The New Zealand plough appeared in a photograph in Old Glory magazine, which was showing a very old traction engine boiler lying on its side with a pile of scrap on top of it, and amongst this scrap was a very rusty single-furrow plough. It stirred my interest, so I made a drawing using guesswork for the dimensions, and although it looks alright it turned out looking like 3” scale.

Above: The pile of scrap featured in Old Glory magazine, March 2010

My nephew hunted for rusty New Zealand ploughs on his computer and came up with an identical model at a ploughing match near Christchurch, no date mentioned.

The other old one (above) I found in the Museum of Country Life in Sussex (Saxmundham, I think). No information was available, and I was without any means to measure it. So I used my walking stick instead.One and a half walking sticks long and three-quarters high. I took a number of photographs and built a model from that.
Rough measurements  were taken using my walking stick.

It appears to be for use in a small garden or allotment, and is propelled  by a small winch operated by the handle being pumped to and fro with a ratchet arrangement driving the drum with a steel cable, which must be attached to an anchor at the far end. At the end of the furrow the ratchet is disengaged and the plough pulled back to the starting point. The mind boggles!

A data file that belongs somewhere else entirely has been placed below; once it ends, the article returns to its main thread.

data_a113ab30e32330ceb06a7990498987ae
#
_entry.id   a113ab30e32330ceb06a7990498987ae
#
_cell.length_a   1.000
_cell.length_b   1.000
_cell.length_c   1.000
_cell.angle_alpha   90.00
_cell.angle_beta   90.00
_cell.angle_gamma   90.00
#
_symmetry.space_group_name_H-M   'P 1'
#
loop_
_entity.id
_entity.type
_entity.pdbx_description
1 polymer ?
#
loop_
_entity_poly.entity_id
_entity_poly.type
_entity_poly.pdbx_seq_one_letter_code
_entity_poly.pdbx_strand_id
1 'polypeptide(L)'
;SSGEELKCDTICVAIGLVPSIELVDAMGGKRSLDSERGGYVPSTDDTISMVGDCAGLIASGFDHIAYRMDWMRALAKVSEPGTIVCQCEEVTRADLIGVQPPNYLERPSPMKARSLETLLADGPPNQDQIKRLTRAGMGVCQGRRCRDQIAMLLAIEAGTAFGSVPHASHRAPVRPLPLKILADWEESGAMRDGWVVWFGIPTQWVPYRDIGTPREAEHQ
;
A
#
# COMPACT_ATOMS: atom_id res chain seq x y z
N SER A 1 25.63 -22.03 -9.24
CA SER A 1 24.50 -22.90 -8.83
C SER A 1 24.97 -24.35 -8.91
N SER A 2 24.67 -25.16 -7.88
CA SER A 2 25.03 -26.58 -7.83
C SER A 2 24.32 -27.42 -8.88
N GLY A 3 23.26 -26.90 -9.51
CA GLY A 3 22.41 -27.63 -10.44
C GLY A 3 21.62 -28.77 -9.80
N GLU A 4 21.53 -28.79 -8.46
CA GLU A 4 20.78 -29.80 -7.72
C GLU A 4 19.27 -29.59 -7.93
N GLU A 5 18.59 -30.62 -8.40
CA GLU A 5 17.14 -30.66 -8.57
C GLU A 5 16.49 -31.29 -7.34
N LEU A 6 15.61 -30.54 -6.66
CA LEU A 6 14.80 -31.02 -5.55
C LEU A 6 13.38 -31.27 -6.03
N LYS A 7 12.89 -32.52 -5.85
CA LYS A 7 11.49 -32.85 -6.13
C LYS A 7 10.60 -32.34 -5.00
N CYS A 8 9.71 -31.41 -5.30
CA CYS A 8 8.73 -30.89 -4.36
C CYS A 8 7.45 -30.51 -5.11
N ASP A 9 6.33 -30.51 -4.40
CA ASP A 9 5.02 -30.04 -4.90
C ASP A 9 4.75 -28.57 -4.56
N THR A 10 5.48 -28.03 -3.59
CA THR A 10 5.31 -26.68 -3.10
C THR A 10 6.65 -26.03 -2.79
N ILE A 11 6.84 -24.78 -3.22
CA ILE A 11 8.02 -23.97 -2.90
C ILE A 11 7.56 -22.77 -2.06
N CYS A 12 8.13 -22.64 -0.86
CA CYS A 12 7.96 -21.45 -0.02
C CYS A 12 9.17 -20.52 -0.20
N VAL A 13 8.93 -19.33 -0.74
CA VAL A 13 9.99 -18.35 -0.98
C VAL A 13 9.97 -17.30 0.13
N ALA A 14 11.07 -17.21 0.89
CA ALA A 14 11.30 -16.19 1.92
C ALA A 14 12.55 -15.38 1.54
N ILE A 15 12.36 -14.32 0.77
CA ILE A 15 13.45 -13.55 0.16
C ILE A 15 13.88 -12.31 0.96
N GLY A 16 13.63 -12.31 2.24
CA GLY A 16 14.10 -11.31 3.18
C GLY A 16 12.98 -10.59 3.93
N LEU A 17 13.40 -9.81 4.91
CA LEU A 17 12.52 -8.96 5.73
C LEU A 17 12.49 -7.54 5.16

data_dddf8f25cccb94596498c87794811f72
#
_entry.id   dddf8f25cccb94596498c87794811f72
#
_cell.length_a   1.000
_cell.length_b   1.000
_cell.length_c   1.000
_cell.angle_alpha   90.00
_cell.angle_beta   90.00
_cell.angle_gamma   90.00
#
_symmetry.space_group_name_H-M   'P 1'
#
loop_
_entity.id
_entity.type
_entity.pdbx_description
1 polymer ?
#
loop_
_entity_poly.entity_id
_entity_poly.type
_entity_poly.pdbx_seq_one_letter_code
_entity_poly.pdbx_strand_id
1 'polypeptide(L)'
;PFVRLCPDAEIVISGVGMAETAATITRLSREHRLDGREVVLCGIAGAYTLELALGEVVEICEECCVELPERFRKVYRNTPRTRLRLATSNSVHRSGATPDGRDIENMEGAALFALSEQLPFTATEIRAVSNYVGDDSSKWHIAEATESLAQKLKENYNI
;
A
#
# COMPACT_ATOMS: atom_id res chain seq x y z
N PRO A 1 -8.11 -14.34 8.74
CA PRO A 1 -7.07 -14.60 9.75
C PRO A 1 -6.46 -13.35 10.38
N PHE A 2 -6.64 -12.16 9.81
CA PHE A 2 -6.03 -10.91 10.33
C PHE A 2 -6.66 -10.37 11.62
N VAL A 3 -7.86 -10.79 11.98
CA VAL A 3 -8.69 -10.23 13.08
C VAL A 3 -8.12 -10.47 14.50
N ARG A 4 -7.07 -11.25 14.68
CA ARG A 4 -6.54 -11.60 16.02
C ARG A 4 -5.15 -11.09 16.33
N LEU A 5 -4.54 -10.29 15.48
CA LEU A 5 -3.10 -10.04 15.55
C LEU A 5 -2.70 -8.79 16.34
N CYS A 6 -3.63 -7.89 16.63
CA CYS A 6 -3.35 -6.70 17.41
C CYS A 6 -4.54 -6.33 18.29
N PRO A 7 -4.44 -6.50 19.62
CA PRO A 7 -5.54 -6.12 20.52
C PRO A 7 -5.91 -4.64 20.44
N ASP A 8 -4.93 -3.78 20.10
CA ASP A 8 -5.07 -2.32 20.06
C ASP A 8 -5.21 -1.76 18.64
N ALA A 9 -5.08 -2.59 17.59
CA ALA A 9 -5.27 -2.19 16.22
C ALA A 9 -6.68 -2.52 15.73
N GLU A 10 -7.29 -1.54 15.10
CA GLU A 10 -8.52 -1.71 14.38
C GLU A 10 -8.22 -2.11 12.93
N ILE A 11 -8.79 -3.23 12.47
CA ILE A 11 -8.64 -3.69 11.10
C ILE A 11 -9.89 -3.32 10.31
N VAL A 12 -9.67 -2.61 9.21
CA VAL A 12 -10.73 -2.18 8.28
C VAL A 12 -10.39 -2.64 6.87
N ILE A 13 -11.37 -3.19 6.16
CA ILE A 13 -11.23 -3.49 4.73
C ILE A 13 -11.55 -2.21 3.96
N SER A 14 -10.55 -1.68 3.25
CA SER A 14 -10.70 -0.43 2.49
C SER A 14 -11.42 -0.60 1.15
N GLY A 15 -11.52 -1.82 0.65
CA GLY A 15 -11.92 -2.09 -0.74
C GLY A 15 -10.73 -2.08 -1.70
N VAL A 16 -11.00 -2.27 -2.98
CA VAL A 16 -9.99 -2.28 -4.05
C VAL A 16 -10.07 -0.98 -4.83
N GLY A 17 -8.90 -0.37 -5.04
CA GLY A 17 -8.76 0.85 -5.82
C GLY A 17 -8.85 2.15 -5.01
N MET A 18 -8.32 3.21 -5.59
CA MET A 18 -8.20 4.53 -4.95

In addition to those ploughs mentioned I have built Fisher Humphries, Oliver (2), Lister Cockshott 2 and 4-furrow (one of each), unknown one-way horse ploughs (2), Howard Riding ploughs (2), a Cockshott Riding plough and 3 Ransomes High Cut Match ploughs.

By this time I had gathered quite a lot of experience and they had become much easier to make.

Some years ago a friend’s daughter asked me to make a model of her father’s 2-furrow match plough, and I must admit I didn’t want to do it so told her I would think about it. I kept putting it off but I eventually decided to go ahead and do it, and in the end built three – one for him, one for me and the third one to be sold to pay for the first two. I finished the third one with different details – and kept it!

Above: Identical Ransomes 1 furrow high cut match ploughs, and below, the full-size plough at a ploughing match.

Left: Reuben Smith standing behind his models at a show near Corton, Wiltshire in about 2003. The red plough in the foreground is an Oliver, made during WW1 to go behind early Fordson tractors. A South Somerset Tractor Club member acquired a full-size Oliver, and visited Reuben to look at this model to assist his restoration of the full-size version.

More on Reuben’s ploughs here. -